Addressing the palm oil sustainability challenge

As a tree-crop suited to cultivation in climatic conditions, similar to those of tropical rain forests, the oil palm is one of the planet’s most versatile super-oil producing crops.

Despite deforestation fears fueled by various nongovernmental organization campaigns, Malaysia and Indonesia produce 85 percent of the planet’s palm oil — the former of which is at the forefront of efforts to drive sustainable practices. In terms of consumption, palm oil has been proven to be as healthy as other commonly consumed oils, and it offers a range of commercial applications ranging from food, emulsifiers, food conditioners, soaps, detergents, foaming agents, cosmetics and fuel.

Organizations such as the United States Department of Agriculture have encouraged food manufacturers to substitute partially hydrogenated transfats, and the most viable substitute to date is still palm oil.

A rich history

Versatile and with a high smoke point, palm oil was once used as an alternative to tallow and lard, the animal-based traditional frying fats that were used in the production of soap, shampoo and other products. In line with consumers demanding more natural ingredients, palm oil production levels have increased gradually and spread to all parts of the world.

From 15.2 million metric tons in 1995 to 62.6 million metric tons in 2015, annual palm oil production has quadrupled. By 2050, production is expected to reach 240 million metric tons. “Our goal is to educate farmers and consumers on sustainable oil palm cultivation and palm oil usage,” said Kalyana Sundram, CEO of the Malaysian Palm Oil Council (MPOC).

“Current sustainability efforts are targeting a variety of final consumer products. We track agricultural techniques and production output through customer products, raise awareness, and implement sustainable practices to support the industry.”

Companies have shifted to palm oil as a healthier oil alternative and today, approximately 60 percent of personal care products contain palm oil derivatives.

The food and consumer industries account for two-thirds of palm oil production, while onethird is used in biofuels and sustainable energy.

While Malaysia is successfully researching palm oil usage for biofuel solutions, innovative farming and plantation methods are expected to offset deforestation. Reduced costs and cultivation periods combined with optimum water usage and management, make palm oil a viable alternative to annual oil seed crops such as rapeseed, soy and sunflower.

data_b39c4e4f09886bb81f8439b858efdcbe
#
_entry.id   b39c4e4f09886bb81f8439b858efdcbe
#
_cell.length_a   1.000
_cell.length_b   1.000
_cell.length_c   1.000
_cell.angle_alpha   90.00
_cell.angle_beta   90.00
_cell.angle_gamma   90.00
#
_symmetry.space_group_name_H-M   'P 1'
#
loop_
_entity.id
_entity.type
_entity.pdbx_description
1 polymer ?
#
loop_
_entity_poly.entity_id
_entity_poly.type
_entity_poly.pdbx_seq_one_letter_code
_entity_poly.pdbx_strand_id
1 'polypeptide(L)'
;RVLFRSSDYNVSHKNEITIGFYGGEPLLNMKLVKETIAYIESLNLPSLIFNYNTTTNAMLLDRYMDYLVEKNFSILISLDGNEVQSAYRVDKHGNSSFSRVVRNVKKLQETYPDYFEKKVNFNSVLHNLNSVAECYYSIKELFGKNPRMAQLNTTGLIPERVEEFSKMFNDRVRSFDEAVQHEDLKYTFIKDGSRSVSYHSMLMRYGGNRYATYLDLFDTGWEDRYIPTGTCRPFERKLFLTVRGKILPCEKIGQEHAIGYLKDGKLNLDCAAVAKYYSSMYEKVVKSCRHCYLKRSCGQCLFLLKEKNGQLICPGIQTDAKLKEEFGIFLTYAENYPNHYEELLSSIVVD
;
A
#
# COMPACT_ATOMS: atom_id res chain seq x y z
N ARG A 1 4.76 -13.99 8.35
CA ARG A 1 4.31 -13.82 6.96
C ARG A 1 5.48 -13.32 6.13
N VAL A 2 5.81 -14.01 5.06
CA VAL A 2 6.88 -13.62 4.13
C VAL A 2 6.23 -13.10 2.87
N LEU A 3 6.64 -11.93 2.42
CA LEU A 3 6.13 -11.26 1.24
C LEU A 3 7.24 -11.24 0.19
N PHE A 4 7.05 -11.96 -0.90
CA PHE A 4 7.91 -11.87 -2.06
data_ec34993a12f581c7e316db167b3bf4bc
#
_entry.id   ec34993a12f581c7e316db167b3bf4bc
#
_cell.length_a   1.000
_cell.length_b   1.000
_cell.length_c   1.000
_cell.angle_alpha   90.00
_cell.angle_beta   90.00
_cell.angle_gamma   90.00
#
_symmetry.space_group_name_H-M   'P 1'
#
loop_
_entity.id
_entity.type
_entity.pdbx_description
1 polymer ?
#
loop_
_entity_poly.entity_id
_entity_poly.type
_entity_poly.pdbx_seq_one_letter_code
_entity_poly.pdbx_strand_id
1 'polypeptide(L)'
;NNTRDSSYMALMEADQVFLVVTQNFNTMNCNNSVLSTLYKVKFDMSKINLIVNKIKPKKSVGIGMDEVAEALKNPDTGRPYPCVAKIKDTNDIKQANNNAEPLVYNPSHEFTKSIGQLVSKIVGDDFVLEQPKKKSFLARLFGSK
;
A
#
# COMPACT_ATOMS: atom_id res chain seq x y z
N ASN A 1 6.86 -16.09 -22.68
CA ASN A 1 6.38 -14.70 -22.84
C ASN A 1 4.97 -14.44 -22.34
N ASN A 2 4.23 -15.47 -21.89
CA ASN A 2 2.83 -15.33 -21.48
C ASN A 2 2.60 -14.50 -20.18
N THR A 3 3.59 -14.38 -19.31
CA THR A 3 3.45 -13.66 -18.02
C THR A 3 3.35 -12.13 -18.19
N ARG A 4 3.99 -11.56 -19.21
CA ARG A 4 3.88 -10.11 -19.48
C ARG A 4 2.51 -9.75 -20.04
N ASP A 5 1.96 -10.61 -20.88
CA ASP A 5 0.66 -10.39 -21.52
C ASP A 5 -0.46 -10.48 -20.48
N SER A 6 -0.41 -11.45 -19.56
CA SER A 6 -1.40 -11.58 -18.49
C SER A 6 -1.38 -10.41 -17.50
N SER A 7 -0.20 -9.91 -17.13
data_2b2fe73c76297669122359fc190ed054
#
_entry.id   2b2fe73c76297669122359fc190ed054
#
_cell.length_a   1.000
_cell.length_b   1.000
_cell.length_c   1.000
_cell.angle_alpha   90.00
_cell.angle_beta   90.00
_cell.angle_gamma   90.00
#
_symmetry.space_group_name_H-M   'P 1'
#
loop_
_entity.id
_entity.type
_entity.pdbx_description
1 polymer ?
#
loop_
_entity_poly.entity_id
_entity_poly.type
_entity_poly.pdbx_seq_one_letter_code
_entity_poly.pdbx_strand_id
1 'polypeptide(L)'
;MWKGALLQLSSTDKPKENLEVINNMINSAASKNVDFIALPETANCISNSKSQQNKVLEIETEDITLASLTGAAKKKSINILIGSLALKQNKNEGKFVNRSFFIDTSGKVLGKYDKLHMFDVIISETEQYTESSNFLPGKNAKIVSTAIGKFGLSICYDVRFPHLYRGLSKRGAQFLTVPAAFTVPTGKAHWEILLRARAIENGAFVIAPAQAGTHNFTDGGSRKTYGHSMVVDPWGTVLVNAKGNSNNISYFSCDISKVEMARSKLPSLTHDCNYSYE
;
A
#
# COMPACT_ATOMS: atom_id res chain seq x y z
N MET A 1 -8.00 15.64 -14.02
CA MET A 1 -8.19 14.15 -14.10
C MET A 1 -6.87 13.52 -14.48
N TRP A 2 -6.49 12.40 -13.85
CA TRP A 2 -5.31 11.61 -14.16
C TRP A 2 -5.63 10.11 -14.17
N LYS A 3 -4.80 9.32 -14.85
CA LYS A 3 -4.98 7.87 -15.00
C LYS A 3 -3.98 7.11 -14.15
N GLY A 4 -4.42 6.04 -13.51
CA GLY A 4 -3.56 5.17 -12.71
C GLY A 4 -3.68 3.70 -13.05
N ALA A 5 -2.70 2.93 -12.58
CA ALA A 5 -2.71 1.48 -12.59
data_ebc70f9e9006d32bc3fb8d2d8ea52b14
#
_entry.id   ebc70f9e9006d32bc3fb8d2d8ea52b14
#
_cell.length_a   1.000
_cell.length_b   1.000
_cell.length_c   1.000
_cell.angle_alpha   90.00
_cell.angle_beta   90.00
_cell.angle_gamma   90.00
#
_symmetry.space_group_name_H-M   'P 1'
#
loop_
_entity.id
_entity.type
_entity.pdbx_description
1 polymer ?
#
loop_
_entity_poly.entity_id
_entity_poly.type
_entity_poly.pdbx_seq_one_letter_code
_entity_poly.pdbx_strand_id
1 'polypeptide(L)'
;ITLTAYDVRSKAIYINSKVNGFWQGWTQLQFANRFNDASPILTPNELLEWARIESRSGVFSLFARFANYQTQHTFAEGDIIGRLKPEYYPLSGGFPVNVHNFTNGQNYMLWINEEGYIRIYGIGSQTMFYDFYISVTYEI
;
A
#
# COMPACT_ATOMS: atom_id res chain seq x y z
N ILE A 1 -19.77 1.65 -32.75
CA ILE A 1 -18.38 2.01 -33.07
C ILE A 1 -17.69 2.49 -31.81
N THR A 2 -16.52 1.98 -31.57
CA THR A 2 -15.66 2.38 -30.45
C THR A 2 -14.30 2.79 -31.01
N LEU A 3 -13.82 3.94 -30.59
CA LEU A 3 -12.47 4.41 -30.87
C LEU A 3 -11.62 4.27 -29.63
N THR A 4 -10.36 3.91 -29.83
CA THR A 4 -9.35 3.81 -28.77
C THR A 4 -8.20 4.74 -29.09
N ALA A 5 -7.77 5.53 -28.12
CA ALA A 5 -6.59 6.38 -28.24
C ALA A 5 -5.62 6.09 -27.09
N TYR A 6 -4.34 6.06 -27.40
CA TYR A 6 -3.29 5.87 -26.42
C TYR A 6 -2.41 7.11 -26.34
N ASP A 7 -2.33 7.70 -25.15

The Malaysian palm oil industry is encouraging sustainable practices across the entire production process, from farmer to end users. To address concerns regarding deforestation, Malaysia’s Minister of Primary Industries, Teresa Kok, who is also in charge of the palm oil industry, has proposed not to add new plantations onto newly deforested areas. She advocates eventually capping the total cultivated area in Malaysia to ensure no further deforestation takes place. This should thwart any claims from various anti-palm oil sectors.

Malaysian palm oil products are certified for the 2020 Tokyo Olympic Games. As an Olympic partner, Malaysia is on track to deliver sustainably certified palm oil consistent with Japan’s high food safety standards.

With education and proper practices, there is much to be excited about in terms of the future of Malaysian palm oil production. Importantly, for those working in the Malaysian palm oil industry, education, income and living standards have dramatically improved. In a bold move, Malaysian Prime Minister Mahathir Mohamad officially launched the Love MY Palm Oil campaign to educate the nation’s consumers about all things palm oil.

MPOC is addressing opponents of the industry and driving sustainable solutions, while simultaneously reducing the negative impacts of farming and delivering palm oil to the world.

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